The identification of the 18 Paranomus species requires a X10 magnification hand lens,
although groups may easily be discerned. Important features for the identification of Paranomus species include the position, length and density of hairs
on the style, the size, shape and number of flowers in the spikes, and the leaf
shape and size.
R.Br.: The Powderpuffs
genus Sorocephalus is easily
recognized by its globose flowerheads,
consisting of numerous heads (involucres) each consisting of 4‑9
florets, subtended by
inconspicuous bracts. The perianth is symmetrical, and fused for the lower half.
The perianth is straight in the bud, short (8‑25 mm), and styles
are straight and filiform. Leaves
are simple, small, either needle‑like or with a groove on the upper
fruit is a hairless nut with an lobed base. The three main divisions into which the genus is divided are based largely on
fruit morphology (which are difficult to find in the field) and leaf shape.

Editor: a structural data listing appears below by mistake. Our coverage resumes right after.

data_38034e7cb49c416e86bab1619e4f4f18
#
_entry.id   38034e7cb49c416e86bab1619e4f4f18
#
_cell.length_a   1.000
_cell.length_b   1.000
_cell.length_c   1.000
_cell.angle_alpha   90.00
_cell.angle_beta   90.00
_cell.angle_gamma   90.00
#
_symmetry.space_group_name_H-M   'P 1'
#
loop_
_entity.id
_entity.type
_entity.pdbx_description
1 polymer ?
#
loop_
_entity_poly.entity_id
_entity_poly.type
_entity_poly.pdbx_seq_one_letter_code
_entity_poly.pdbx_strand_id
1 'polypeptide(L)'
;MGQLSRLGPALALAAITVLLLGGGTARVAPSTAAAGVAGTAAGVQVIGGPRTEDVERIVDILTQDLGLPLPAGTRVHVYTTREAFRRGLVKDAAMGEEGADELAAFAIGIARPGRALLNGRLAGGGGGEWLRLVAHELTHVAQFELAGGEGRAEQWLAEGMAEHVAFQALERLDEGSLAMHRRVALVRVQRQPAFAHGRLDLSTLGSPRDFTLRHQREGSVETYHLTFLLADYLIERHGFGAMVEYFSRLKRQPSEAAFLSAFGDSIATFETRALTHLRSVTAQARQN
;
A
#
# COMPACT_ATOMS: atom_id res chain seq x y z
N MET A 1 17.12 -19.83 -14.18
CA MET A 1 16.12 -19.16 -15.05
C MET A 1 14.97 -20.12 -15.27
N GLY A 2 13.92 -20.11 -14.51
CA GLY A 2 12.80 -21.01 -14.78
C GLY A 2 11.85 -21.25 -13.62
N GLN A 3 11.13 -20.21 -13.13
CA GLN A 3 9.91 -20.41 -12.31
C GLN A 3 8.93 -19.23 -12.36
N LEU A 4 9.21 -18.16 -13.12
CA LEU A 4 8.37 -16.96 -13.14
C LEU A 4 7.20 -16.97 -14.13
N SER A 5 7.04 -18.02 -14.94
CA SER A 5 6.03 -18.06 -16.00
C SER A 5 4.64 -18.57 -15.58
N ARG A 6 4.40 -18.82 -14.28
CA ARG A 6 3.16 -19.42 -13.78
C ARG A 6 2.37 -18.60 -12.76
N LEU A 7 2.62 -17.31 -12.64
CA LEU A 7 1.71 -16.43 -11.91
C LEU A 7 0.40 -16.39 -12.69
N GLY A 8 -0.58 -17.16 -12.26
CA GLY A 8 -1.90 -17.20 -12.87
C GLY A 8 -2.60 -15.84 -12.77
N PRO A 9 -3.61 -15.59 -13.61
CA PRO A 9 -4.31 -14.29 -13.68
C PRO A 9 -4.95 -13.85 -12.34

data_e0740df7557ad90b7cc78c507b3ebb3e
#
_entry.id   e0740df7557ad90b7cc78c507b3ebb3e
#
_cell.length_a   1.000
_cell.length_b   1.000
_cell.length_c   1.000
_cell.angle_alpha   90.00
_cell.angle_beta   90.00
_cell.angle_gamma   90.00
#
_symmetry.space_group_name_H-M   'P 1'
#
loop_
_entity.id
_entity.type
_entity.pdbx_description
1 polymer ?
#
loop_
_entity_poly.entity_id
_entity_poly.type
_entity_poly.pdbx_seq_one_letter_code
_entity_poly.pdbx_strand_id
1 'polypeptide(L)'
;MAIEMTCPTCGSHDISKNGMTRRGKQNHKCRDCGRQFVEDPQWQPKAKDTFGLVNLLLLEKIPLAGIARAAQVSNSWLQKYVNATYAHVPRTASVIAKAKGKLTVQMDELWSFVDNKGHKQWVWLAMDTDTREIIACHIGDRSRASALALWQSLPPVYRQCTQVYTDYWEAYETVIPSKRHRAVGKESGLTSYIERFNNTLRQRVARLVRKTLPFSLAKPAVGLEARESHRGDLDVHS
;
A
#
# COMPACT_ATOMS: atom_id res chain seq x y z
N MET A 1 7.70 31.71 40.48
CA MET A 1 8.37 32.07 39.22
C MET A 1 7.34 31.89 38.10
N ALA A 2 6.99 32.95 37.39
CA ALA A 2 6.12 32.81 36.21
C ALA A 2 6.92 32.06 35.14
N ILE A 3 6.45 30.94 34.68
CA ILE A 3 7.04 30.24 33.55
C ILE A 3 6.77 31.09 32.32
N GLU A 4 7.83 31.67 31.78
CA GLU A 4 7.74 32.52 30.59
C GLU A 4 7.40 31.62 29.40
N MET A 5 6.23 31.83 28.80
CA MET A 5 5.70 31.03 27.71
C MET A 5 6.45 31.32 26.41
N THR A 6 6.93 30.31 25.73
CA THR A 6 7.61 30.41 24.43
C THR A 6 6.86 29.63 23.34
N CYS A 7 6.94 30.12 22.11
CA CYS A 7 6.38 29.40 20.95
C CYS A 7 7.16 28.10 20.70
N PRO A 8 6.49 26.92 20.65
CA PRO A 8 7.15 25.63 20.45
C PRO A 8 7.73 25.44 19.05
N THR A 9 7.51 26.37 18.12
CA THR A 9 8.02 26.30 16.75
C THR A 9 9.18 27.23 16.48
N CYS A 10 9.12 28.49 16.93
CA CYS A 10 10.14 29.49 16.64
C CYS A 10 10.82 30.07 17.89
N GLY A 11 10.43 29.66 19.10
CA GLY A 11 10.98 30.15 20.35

Other features required for distinguishing species are the number of
flowers in the flowerheads, the presence of hairs on the perianth limbs, the
pollen presenter shape and the shape of the bracts.
The Powderpuffs are extremely badly known.
Many species are known from only a few localities and very few herbarium
specimens. Mountaineers and
ramblers could contribute significantly to our knowledge of this genus.
Genus SPATALLA Salisb.: The Spoons
genus Spatalla is most easily
recognized by the undivided leaves, three
or one flowered involucres, the perianth which is always curved away from the
centre of the involucre, one perianth segment may be much larger than the
other three free perianth segments, and by the prominent spoon‑like
are hairy cylindrical nuts with a truncate and stalked base.
The Spoons are clearly related to the Powderpuffs.
A legacy of their ancestry are the four floral bracts which subtend the
3 or 1 flowered involucres. Normally
one would expect a single floral bract per flower.
Reduction of floral bracts does occur in the Unispoons, but never
attains a 1:1 relationship characteristic of the Powderpuffs.
Features used for the identification of Spatalla species include the flowerhead shape and type, the shape,
size and hairyness of the bracteoles, the presence of hairs on the style, pollen